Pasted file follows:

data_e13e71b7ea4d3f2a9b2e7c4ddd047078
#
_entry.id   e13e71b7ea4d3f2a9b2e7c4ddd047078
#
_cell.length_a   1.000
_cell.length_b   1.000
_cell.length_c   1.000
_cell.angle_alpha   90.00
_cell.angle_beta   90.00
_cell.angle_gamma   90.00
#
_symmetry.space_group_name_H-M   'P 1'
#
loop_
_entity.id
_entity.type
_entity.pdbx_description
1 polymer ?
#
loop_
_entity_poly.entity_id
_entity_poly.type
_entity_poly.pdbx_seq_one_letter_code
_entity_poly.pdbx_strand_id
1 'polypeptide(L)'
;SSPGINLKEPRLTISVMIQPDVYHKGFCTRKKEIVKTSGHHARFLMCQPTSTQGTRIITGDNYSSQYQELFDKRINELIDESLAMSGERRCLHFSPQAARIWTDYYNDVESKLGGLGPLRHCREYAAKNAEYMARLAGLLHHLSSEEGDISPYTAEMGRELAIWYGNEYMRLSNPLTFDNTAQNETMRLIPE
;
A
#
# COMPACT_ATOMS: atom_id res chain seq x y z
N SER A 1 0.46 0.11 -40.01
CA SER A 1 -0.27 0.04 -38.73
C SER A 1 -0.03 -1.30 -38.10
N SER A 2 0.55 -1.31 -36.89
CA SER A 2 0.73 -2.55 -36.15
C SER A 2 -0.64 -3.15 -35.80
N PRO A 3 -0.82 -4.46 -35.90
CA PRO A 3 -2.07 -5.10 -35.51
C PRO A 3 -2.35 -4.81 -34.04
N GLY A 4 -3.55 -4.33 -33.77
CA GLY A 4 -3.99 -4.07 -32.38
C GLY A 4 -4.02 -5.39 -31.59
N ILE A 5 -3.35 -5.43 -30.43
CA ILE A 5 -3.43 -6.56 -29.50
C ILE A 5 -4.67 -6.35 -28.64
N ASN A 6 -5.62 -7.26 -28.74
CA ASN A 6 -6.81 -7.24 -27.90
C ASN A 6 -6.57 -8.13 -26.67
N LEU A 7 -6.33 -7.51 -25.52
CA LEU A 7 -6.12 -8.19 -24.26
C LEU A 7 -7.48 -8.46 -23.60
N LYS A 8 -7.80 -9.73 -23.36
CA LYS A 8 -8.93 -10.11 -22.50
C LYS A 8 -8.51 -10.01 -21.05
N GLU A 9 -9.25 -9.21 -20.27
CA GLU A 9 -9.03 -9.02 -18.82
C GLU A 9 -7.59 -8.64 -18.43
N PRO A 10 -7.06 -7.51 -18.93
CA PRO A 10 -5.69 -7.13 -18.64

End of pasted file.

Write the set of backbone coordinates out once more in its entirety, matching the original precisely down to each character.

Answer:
data_e13e71b7ea4d3f2a9b2e7c4ddd047078
#
_entry.id   e13e71b7ea4d3f2a9b2e7c4ddd047078
#
_cell.length_a   1.000
_cell.length_b   1.000
_cell.length_c   1.000
_cell.angle_alpha   90.00
_cell.angle_beta   90.00
_cell.angle_gamma   90.00
#
_symmetry.space_group_name_H-M   'P 1'
#
loop_
_entity.id
_entity.type
_entity.pdbx_description
1 polymer ?
#
loop_
_entity_poly.entity_id
_entity_poly.type
_entity_poly.pdbx_seq_one_letter_code
_entity_poly.pdbx_strand_id
1 'polypeptide(L)'
;SSPGINLKEPRLTISVMIQPDVYHKGFCTRKKEIVKTSGHHARFLMCQPTSTQGTRIITGDNYSSQYQELFDKRINELIDESLAMSGERRCLHFSPQAARIWTDYYNDVESKLGGLGPLRHCREYAAKNAEYMARLAGLLHHLSSEEGDISPYTAEMGRELAIWYGNEYMRLSNPLTFDNTAQNETMRLIPE
;
A
#
# COMPACT_ATOMS: atom_id res chain seq x y z
N SER A 1 0.46 0.11 -40.01
CA SER A 1 -0.27 0.04 -38.73
C SER A 1 -0.03 -1.30 -38.10
N SER A 2 0.55 -1.31 -36.89
CA SER A 2 0.73 -2.55 -36.15
C SER A 2 -0.64 -3.15 -35.80
N PRO A 3 -0.82 -4.46 -35.90
CA PRO A 3 -2.07 -5.10 -35.51
C PRO A 3 -2.35 -4.81 -34.04
N GLY A 4 -3.55 -4.33 -33.77
CA GLY A 4 -3.99 -4.07 -32.38
C GLY A 4 -4.02 -5.39 -31.59
N ILE A 5 -3.35 -5.43 -30.43
CA ILE A 5 -3.43 -6.56 -29.50
C ILE A 5 -4.67 -6.35 -28.64
N ASN A 6 -5.62 -7.26 -28.74
CA ASN A 6 -6.81 -7.24 -27.90
C ASN A 6 -6.57 -8.13 -26.67
N LEU A 7 -6.33 -7.51 -25.52
CA LEU A 7 -6.12 -8.19 -24.26
C LEU A 7 -7.48 -8.46 -23.60
N LYS A 8 -7.80 -9.73 -23.36
CA LYS A 8 -8.93 -10.11 -22.50
C LYS A 8 -8.51 -10.01 -21.05
N GLU A 9 -9.25 -9.21 -20.27
CA GLU A 9 -9.03 -9.02 -18.82
C GLU A 9 -7.59 -8.64 -18.43
N PRO A 10 -7.06 -7.51 -18.93
CA PRO A 10 -5.69 -7.13 -18.64